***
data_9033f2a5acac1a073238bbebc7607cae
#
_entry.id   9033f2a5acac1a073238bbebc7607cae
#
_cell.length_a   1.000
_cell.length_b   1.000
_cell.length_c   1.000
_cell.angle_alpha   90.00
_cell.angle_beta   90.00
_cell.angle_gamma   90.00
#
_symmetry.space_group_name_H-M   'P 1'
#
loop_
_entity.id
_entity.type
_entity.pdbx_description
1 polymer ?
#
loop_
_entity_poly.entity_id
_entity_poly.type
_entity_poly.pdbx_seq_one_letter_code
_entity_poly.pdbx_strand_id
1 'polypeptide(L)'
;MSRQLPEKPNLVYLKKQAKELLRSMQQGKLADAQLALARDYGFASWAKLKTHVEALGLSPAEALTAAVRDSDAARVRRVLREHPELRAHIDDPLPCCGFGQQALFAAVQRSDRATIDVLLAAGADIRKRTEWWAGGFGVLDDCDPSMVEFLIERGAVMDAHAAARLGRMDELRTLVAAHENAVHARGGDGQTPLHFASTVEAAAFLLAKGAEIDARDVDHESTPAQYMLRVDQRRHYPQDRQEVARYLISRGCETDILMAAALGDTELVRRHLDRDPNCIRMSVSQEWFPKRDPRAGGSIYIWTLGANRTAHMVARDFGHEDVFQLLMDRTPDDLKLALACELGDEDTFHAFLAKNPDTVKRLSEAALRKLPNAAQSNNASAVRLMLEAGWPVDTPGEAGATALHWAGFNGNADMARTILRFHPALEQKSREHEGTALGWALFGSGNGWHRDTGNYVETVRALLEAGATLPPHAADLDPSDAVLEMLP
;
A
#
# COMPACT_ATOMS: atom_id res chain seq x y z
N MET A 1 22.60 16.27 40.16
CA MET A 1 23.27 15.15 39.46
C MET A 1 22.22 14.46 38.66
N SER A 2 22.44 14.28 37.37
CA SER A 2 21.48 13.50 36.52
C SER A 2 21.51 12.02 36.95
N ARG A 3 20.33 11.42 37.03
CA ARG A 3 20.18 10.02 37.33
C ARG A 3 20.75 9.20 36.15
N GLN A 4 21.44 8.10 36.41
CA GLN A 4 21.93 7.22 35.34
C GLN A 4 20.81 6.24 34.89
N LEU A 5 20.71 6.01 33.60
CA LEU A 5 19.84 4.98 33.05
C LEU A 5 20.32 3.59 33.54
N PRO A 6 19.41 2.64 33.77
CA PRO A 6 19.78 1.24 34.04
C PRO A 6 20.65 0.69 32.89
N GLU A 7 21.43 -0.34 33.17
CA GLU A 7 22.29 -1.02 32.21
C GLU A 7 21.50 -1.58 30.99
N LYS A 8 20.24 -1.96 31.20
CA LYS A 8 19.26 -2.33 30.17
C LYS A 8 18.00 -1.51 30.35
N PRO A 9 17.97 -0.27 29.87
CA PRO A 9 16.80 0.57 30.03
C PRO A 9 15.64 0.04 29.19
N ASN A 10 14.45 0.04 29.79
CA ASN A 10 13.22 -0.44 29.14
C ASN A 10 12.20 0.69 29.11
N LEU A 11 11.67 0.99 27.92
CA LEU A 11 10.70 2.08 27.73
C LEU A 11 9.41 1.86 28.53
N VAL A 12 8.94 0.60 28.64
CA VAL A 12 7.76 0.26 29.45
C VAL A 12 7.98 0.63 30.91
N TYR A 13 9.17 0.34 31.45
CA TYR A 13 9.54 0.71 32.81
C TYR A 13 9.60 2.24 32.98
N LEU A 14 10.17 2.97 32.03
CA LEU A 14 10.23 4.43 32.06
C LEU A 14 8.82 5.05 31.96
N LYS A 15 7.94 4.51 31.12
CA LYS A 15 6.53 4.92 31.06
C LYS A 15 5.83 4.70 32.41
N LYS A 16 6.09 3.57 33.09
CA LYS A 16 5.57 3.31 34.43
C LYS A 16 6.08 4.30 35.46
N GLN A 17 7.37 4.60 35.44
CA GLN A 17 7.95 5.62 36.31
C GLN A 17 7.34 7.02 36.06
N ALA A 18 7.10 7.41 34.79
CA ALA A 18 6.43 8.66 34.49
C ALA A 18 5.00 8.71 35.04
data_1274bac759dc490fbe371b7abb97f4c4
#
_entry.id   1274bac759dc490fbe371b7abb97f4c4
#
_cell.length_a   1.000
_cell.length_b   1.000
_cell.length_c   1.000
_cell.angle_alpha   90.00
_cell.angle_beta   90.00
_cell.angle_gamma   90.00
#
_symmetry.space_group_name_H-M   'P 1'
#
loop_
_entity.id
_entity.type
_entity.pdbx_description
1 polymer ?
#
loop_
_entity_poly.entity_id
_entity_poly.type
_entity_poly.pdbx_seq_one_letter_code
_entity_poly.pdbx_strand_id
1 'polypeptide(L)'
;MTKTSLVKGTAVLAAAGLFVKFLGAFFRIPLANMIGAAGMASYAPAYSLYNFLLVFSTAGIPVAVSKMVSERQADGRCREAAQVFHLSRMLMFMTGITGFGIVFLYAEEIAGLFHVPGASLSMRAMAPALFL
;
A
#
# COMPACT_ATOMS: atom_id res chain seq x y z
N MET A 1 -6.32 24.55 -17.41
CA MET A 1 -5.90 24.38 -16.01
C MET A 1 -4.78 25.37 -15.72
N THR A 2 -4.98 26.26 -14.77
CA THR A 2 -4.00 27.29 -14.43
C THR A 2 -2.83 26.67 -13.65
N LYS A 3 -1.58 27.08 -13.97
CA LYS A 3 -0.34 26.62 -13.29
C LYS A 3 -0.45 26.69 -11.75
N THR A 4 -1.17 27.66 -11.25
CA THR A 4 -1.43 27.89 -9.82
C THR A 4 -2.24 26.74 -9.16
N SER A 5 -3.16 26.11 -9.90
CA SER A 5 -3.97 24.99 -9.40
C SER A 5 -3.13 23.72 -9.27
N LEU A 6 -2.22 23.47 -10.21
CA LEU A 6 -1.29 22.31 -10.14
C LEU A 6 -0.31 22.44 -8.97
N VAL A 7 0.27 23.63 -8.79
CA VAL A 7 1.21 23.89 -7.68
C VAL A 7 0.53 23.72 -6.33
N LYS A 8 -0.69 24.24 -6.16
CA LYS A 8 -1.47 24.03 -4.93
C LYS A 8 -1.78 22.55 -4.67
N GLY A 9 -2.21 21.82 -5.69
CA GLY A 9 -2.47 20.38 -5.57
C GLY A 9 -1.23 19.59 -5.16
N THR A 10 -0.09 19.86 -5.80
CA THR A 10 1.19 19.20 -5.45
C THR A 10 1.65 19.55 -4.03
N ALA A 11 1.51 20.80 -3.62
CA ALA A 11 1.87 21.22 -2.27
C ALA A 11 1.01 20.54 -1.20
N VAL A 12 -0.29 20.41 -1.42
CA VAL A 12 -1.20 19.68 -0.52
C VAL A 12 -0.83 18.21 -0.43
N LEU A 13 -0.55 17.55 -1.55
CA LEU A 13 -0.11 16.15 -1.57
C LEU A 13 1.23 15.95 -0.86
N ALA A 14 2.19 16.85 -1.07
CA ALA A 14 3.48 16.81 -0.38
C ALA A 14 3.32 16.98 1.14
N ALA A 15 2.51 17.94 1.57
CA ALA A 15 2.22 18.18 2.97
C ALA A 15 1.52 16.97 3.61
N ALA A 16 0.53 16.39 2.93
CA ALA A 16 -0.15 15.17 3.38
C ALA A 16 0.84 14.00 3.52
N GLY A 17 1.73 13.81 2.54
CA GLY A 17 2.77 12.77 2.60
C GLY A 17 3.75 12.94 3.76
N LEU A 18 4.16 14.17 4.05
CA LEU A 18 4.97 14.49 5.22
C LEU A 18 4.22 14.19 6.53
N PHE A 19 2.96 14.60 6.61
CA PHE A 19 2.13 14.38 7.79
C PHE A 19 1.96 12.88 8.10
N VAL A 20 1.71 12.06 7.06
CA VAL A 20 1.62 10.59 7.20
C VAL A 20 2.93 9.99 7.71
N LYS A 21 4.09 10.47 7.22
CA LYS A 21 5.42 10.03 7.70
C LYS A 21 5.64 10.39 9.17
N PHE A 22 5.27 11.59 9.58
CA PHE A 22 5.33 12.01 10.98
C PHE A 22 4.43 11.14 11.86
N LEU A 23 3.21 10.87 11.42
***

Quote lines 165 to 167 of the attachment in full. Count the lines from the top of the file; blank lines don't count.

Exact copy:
C GLY A 17 3.75 12.94 3.76
N LEU A 18 4.16 14.17 4.05
CA LEU A 18 4.97 14.49 5.22